So, if you decide to focus on making a meal plan for your family, set small goals you know you can achieve. Avoid trying to plan an entire month at one time. Maybe even planning an entire week may be too much for you. Decide on a goal you know you can meet and then go from there. If you happen to do more, then you have even more reason to celebrate.

The key is that you set a goal you know you can reach. If you set your goal too high and then fail, you will likely experience more guilt and anxiety. But if you set a goal that is reasonable and achievable, you are more likely to be successful. Then, you can build on that success. And if you don't achieve your goals for the week, that's OK. You can try again next week.

Also, be sure to evaluate why you are trying to meet these goals. In other words, are you trying to engage in meal planning because you think it's what you're supposed to do; or are you engaging in meal planning because it's what you want to do? Recognizing the difference is important in managing your anxiety. 

To help limit your anxiety and guilt, you need to know where these desires are coming from. If you are putting these demands on yourself because you think it's what society expects, then you are more likely to experience stress and anxiety. But if these expectations are something you truly want to accomplish, then you will not only be more motivated to do it, but you will feel less stress and anxiety overall.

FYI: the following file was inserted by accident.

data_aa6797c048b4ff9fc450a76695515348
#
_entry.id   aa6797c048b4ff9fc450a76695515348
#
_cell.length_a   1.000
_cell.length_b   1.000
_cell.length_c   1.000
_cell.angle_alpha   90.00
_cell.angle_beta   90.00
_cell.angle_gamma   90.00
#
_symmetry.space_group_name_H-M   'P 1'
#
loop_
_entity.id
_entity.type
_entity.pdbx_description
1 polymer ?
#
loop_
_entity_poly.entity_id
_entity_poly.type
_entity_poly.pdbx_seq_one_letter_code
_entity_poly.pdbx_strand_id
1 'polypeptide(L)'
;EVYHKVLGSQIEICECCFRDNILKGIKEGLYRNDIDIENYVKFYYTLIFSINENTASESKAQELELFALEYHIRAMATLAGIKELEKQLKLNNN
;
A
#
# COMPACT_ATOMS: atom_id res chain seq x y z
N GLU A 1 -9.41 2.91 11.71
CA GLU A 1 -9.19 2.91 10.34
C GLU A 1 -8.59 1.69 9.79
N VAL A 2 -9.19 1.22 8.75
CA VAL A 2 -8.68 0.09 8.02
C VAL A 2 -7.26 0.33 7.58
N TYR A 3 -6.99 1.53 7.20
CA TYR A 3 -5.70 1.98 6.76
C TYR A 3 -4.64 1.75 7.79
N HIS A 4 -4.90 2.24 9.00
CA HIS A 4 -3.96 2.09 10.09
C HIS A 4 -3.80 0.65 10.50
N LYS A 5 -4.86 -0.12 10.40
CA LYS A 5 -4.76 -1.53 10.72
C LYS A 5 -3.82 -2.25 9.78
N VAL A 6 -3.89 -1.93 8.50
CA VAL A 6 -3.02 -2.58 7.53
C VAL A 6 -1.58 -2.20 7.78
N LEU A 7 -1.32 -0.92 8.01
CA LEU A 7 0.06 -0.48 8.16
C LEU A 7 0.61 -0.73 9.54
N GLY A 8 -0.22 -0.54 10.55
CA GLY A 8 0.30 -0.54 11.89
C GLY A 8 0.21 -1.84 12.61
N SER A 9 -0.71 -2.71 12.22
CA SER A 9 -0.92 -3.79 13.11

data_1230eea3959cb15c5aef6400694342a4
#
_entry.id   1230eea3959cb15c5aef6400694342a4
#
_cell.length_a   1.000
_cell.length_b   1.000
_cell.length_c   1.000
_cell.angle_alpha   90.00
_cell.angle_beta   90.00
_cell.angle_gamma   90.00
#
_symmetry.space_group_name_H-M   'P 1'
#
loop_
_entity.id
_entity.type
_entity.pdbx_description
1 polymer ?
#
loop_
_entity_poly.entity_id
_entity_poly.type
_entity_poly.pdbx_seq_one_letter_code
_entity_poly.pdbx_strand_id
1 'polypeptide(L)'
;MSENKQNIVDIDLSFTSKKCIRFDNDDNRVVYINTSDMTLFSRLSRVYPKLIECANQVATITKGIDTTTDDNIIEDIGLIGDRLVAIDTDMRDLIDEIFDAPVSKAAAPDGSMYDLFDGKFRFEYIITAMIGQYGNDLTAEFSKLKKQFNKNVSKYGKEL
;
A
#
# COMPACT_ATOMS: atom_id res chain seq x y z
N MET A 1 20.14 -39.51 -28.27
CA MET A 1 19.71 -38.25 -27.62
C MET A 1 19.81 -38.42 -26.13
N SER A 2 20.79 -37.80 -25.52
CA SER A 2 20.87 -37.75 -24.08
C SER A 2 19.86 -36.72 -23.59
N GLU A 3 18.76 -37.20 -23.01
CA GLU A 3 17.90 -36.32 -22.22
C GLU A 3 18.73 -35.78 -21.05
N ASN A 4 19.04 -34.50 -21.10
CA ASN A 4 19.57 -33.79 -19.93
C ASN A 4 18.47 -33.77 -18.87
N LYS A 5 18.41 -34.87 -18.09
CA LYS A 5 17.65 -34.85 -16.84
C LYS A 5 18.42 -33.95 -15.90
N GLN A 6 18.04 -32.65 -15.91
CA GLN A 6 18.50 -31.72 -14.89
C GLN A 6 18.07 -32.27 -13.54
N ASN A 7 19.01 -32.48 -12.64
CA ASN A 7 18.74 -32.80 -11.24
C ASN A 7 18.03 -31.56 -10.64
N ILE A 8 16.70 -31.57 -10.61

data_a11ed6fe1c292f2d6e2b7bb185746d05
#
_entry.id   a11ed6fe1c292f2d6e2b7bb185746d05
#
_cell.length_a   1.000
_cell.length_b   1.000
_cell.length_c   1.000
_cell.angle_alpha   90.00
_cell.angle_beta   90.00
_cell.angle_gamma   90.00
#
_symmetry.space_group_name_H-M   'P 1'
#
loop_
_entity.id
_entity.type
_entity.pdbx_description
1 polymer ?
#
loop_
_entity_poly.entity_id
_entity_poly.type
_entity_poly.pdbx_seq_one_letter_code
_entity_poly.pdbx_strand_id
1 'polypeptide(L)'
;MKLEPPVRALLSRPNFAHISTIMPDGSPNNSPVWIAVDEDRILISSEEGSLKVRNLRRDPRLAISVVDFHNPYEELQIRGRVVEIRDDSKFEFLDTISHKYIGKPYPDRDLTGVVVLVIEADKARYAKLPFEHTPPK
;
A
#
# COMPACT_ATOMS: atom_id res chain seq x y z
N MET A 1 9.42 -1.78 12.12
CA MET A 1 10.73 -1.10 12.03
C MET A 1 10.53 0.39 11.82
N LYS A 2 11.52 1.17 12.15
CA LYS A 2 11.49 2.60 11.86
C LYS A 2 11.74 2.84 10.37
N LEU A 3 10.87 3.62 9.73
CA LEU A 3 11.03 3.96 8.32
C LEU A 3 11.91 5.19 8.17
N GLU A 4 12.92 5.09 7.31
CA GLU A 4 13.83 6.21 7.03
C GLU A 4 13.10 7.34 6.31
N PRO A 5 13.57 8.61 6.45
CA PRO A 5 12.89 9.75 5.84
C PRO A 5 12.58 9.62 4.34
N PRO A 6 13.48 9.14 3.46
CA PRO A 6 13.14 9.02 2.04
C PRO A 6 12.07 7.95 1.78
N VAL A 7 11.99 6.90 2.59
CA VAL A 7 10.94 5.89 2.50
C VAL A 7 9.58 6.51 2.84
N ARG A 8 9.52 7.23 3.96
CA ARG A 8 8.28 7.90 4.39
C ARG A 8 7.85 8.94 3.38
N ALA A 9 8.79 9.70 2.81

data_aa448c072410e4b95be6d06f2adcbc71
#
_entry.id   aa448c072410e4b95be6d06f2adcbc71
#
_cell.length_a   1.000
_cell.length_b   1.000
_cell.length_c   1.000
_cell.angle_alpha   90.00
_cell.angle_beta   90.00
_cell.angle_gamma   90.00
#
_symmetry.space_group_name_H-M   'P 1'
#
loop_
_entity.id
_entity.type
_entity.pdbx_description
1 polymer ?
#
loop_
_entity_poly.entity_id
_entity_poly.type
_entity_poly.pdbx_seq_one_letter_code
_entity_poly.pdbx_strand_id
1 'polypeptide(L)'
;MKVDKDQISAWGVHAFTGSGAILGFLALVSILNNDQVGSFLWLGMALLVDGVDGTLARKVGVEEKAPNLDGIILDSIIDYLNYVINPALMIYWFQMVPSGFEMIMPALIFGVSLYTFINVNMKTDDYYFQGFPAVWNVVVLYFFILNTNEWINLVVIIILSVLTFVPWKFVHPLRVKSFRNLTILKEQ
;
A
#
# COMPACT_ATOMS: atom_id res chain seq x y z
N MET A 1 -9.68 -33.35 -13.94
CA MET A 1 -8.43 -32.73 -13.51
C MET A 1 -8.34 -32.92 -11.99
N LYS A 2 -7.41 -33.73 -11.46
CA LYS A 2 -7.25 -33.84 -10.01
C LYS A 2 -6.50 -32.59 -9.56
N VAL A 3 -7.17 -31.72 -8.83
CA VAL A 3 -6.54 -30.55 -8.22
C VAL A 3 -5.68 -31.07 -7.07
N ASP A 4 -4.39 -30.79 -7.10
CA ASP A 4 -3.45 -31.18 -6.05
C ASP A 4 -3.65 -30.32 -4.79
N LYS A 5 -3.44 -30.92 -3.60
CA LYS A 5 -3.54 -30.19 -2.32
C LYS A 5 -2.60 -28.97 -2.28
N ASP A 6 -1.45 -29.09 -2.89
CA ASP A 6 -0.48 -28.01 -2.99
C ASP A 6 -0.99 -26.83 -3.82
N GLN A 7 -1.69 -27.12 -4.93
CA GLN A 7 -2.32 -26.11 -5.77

A Word From Verywell

Be kind and patient with yourself. It's OK if you don't have a meal plan for your family or regular playdates on the calendar. Likewise, it's fine if the only thing you accomplish in a day is providing for your child's basic needs.

Perfection is unattainable. So, don't beat yourself up if you don't have the perfect meal plan, a killer exercise routine, and a house stocked with educational toys. As long as your child is healthy, happy, and loved unconditionally, you are doing a great job as a parent.

Verywell Family uses only high-quality sources, including peer-reviewed studies, to support the facts within our articles. Read our editorial process to learn more about how we fact-check and keep our content accurate, reliable, and trustworthy.

By Sherri Gordon
Sherri Gordon, CLC is a published author, certified professional life coach, and bullying prevention expert.